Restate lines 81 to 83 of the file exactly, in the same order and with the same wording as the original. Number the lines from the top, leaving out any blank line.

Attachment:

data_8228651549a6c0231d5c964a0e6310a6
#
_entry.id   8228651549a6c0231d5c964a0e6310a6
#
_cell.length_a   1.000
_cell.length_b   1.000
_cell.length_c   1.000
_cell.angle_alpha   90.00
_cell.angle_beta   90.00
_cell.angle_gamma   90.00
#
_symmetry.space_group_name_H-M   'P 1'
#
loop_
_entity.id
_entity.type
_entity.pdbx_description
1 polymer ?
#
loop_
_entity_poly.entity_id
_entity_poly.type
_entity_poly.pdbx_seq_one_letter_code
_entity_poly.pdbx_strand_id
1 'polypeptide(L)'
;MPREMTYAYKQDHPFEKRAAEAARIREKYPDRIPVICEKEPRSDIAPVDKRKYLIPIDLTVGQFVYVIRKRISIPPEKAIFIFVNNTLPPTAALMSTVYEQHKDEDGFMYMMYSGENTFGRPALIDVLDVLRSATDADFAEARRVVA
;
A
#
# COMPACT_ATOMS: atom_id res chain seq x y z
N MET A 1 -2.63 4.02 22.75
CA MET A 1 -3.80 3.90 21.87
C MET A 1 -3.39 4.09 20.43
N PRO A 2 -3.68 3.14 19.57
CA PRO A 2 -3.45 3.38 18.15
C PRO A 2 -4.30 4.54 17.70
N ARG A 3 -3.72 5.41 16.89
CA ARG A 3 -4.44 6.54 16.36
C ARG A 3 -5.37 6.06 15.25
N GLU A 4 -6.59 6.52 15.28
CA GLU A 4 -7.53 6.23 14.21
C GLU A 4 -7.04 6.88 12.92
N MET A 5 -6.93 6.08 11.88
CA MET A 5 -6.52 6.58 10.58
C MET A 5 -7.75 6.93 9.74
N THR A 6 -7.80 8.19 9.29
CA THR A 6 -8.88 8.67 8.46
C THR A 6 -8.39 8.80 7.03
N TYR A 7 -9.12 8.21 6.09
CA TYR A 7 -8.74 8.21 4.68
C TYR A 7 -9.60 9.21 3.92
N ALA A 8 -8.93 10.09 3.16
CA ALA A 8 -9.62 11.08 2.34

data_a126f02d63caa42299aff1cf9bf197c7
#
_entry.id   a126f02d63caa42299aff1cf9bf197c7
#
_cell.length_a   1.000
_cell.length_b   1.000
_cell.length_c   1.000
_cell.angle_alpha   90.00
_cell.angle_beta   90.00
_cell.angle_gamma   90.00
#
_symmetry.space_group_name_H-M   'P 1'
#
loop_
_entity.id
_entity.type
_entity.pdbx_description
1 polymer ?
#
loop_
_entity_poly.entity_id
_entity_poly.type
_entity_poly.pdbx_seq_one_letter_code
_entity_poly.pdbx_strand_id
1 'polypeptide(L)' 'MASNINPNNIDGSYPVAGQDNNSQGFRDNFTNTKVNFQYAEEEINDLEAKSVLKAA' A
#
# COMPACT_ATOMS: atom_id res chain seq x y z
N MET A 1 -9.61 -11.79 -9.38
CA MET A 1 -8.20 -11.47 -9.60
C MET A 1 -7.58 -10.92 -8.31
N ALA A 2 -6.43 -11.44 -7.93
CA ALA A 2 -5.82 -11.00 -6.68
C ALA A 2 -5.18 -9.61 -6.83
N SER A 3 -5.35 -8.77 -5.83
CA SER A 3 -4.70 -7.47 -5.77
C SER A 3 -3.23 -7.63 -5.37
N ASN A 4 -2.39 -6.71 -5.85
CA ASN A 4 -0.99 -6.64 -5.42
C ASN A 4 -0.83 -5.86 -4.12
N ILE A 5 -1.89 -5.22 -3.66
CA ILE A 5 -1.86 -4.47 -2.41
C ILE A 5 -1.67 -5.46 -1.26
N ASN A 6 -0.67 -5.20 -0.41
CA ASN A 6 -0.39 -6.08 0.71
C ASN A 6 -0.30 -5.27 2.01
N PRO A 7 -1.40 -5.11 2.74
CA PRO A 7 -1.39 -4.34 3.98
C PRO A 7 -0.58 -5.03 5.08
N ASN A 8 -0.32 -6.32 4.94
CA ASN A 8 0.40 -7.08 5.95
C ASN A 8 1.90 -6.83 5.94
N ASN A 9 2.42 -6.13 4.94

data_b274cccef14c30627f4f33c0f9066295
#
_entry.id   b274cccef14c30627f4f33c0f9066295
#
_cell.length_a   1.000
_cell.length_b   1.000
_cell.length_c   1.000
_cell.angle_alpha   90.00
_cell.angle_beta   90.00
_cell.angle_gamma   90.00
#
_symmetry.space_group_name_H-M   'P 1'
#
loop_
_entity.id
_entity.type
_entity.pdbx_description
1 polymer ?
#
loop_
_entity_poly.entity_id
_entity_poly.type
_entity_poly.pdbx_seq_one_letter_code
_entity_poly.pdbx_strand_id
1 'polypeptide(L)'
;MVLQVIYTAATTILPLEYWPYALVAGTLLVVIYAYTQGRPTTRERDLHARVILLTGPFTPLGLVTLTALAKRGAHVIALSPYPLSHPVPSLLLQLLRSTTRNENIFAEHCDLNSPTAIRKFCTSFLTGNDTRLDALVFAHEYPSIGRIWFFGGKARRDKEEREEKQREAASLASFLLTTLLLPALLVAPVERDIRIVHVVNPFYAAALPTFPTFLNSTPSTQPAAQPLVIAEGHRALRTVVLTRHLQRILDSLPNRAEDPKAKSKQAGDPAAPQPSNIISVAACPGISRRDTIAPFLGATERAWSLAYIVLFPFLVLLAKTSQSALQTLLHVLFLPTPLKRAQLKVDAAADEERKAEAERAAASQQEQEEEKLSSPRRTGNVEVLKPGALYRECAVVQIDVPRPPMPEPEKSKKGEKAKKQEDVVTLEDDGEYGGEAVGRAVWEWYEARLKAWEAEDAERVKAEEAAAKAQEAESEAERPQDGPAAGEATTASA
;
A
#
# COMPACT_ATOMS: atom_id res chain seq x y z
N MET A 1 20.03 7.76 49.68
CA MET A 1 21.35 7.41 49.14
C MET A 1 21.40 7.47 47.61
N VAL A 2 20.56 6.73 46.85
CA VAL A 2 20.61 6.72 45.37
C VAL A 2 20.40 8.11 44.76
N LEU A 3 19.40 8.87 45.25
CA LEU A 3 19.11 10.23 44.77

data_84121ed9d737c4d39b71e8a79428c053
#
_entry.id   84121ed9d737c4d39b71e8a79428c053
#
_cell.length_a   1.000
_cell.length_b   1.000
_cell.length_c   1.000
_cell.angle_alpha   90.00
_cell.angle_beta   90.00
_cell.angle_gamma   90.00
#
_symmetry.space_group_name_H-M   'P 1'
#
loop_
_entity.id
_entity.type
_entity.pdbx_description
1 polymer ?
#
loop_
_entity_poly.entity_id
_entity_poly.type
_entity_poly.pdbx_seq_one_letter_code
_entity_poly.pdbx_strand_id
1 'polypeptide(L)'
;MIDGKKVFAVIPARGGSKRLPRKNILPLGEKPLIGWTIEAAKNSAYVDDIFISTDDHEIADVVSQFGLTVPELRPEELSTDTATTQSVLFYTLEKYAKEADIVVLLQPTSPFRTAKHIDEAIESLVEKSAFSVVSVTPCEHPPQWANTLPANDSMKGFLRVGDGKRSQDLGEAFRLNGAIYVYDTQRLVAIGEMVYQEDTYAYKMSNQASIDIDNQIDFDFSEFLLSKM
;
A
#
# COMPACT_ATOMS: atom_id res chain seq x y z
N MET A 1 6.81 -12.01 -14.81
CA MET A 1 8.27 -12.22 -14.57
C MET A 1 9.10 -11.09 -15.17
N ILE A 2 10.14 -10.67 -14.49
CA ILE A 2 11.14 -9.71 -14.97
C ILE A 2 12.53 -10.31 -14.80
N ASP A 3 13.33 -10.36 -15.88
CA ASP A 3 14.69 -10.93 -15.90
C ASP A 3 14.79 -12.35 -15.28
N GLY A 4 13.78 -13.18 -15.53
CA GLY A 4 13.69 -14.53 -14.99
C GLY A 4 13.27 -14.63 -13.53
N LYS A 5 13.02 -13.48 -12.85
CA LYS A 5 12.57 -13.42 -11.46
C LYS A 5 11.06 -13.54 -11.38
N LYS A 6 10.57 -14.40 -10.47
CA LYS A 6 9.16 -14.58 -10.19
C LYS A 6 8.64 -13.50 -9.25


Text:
N MET A 1 -9.61 -11.79 -9.38
CA MET A 1 -8.20 -11.47 -9.60
C MET A 1 -7.58 -10.92 -8.31